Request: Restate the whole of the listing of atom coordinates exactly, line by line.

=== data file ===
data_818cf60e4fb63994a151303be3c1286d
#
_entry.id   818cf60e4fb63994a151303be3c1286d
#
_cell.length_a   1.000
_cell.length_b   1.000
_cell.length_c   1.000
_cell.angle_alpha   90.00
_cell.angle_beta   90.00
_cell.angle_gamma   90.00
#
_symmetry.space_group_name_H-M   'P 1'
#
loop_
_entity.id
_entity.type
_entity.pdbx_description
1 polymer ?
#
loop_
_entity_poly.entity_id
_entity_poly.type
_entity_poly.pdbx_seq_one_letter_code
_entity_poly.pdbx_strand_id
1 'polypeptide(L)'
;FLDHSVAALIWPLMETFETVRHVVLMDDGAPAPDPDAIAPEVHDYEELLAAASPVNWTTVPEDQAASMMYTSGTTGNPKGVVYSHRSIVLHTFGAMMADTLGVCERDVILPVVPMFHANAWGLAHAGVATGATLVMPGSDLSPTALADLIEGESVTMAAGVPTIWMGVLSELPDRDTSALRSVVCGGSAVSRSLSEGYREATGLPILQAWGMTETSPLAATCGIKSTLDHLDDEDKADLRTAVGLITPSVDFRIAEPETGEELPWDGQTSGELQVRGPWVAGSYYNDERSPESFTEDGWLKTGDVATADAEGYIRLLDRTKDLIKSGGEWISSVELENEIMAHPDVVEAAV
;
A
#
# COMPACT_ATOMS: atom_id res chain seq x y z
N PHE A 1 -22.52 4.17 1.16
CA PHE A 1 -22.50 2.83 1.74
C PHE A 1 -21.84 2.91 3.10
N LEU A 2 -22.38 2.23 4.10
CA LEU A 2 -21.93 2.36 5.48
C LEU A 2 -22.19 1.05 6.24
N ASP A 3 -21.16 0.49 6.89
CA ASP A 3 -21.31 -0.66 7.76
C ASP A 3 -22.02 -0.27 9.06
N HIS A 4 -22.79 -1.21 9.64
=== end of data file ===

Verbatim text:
data_818cf60e4fb63994a151303be3c1286d
#
_entry.id   818cf60e4fb63994a151303be3c1286d
#
_cell.length_a   1.000
_cell.length_b   1.000
_cell.length_c   1.000
_cell.angle_alpha   90.00
_cell.angle_beta   90.00
_cell.angle_gamma   90.00
#
_symmetry.space_group_name_H-M   'P 1'
#
loop_
_entity.id
_entity.type
_entity.pdbx_description
1 polymer ?
#
loop_
_entity_poly.entity_id
_entity_poly.type
_entity_poly.pdbx_seq_one_letter_code
_entity_poly.pdbx_strand_id
1 'polypeptide(L)'
;FLDHSVAALIWPLMETFETVRHVVLMDDGAPAPDPDAIAPEVHDYEELLAAASPVNWTTVPEDQAASMMYTSGTTGNPKGVVYSHRSIVLHTFGAMMADTLGVCERDVILPVVPMFHANAWGLAHAGVATGATLVMPGSDLSPTALADLIEGESVTMAAGVPTIWMGVLSELPDRDTSALRSVVCGGSAVSRSLSEGYREATGLPILQAWGMTETSPLAATCGIKSTLDHLDDEDKADLRTAVGLITPSVDFRIAEPETGEELPWDGQTSGELQVRGPWVAGSYYNDERSPESFTEDGWLKTGDVATADAEGYIRLLDRTKDLIKSGGEWISSVELENEIMAHPDVVEAAV
;
A
#
# COMPACT_ATOMS: atom_id res chain seq x y z
N PHE A 1 -22.52 4.17 1.16
CA PHE A 1 -22.50 2.83 1.74
C PHE A 1 -21.84 2.91 3.10
N LEU A 2 -22.38 2.23 4.10
CA LEU A 2 -21.93 2.36 5.48
C LEU A 2 -22.19 1.05 6.24
N ASP A 3 -21.16 0.49 6.89
CA ASP A 3 -21.31 -0.66 7.76
C ASP A 3 -22.02 -0.27 9.06
N HIS A 4 -22.79 -1.21 9.64